Crime and Punishment by Fyodor Dostoevsky (my personal favorite)

…a tale that captures the Russian sensibility perfectly: A deeply troubled protagonist chooses to kill, but then is haunted by guilt and — encouraged by the good people around him — eventually confesses. He is then purified and ultimately achieves redemption. The central character, Raskolnikov, is a largely sympathetic figure, full of tragic contradictions, who strays into a brutal crime but is redeemed through punishment and faith. While it is hard to see Putin as a Raskolnikov, perhaps there is a touch of that pattern of redemption in the life and times of Mikhail Khodorkovsky, the oligarch turned political opposition leader, who was jailed and then finally released. The next chapter of his journey will be an interesting one. Russians have a deep belief in their own goodness and justness, recognizing mistakes will be made along the road to righteousness. They believe in both crime and punishment in a very literal sense.

One Day in the Life of Ivan Denisovich by Alexander Solzhenitsyn

Think the Russians will crack under sanctions? [The] protagonist, a convict in a Siberian gulag, finds a hundred ways to scrape through the day, dealing with the petty corruption, laughing at the predicaments, occasionally reveling in the harsh conditions of his imprisonment, and powerfully exhibiting the ability to overcome adversity. Like Denisovich, Russians will find an ironic pleasure in overcoming the pain of sanctions, and we should not put too much faith in our ability to break their will through imposing economic hardships.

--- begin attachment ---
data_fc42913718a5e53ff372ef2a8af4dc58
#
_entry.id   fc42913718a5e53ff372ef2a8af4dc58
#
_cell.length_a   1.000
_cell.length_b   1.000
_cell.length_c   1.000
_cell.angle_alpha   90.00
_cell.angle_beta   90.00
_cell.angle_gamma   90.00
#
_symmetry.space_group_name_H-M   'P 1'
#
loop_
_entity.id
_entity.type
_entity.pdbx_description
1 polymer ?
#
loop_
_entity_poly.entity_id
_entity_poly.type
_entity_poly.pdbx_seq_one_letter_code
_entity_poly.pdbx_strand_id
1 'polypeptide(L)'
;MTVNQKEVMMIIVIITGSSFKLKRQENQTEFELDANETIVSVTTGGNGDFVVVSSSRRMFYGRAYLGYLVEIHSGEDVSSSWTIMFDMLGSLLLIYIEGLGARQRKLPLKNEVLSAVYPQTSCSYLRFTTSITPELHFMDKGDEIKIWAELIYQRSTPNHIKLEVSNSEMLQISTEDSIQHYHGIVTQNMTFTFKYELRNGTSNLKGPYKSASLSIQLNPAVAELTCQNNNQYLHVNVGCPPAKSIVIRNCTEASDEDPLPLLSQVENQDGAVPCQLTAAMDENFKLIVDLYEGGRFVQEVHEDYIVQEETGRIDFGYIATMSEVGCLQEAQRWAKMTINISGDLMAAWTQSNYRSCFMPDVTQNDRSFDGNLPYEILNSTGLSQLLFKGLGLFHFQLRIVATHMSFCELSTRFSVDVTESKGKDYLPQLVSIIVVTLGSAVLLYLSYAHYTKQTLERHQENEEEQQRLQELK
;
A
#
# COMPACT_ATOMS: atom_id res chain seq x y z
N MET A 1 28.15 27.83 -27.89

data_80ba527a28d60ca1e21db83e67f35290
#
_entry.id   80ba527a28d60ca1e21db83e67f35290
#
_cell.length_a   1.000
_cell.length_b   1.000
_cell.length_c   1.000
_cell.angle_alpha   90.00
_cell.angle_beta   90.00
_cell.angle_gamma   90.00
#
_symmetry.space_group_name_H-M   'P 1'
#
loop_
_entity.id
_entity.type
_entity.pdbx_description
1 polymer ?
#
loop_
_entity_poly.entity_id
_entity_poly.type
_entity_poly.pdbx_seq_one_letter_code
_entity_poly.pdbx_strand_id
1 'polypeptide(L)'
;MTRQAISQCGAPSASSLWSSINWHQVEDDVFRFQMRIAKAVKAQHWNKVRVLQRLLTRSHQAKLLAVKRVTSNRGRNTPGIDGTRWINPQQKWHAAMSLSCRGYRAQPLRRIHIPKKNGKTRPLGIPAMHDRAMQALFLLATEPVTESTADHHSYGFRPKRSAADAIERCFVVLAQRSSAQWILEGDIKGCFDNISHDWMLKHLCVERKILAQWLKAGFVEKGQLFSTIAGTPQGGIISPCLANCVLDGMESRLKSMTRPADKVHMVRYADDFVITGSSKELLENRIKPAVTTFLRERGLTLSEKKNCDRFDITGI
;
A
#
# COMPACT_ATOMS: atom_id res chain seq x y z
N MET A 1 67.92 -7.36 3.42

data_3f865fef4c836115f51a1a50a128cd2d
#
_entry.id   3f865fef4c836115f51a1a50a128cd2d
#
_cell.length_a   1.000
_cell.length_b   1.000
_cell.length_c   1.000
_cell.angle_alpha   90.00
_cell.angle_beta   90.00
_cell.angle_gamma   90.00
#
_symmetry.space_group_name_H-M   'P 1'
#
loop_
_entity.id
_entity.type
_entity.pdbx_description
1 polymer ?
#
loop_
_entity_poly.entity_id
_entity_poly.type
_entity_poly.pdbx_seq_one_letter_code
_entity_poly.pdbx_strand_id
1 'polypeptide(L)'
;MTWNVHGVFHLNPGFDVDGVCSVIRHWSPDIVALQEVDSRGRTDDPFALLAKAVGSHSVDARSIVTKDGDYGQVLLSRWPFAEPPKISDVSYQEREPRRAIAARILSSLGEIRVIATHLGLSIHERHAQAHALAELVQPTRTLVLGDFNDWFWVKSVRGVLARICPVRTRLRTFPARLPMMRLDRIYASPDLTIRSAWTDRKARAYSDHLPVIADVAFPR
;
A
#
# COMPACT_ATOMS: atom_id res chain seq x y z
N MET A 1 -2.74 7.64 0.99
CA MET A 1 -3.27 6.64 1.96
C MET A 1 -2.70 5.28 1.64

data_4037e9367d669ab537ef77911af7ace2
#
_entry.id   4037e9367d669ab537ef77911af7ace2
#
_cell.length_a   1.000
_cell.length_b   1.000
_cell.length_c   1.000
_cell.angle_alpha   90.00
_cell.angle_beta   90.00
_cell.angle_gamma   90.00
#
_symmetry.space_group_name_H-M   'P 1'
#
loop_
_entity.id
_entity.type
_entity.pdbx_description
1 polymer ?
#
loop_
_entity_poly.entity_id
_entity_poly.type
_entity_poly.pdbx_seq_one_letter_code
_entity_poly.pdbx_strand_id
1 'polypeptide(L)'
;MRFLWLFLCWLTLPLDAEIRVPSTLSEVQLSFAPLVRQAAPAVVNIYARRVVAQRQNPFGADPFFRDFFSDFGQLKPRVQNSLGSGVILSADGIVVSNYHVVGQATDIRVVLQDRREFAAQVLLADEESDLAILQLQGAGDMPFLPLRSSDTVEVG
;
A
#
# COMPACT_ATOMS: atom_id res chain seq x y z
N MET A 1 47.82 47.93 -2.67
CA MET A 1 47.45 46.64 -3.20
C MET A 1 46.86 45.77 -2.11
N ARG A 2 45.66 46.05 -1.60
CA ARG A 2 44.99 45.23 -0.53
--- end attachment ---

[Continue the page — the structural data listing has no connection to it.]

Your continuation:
One Soldier’s War by Arkady Babchenko.

It’s a foot soldier’s memoir set in Chechnya during the height of the war there in the 1990s waged by the Russian conscript military against the rebellious population. This is counterinsurgency turned upside down — the Russians aren’t trying to win the hearts and minds; they are quite content with putting a bullet into each. The book is a good view into the mind of any conscripted force sent to Ukraine — which explains why it is the Spetsnaz special forces, not regular troops, who are operating across the border. There is much to learn here about the Russian military’s operational approach: The Russians have learned from their mistakes in Chechnya and in Afghanistan, and the new so-called hybrid war is full of lessons they took away. In Ukraine, the use of social media, strategic communications, humanitarian convoys, insurgent techniques, and cyber dominance all come from the Chechnya experience.

Absurdistan by Gary Shteyngart

…To understand the view of the Russian émigré, the brilliant Russian-American novelist … captures the post-Soviet space better than any book of nonfiction. Set in Moscow and a thinly disguised Azerbaijan (a former republic of the USSR, in case you forgot), it serves up a portrait of Russian “capitalism” with a huge dose of black humor. It echoes Mikhail Bulgakov’s The Master and Margarita, a magical realist novel written in the 1930s, in its evocation of the Russians’ ability to exist quite happily in a world where everything is half a beat off the music.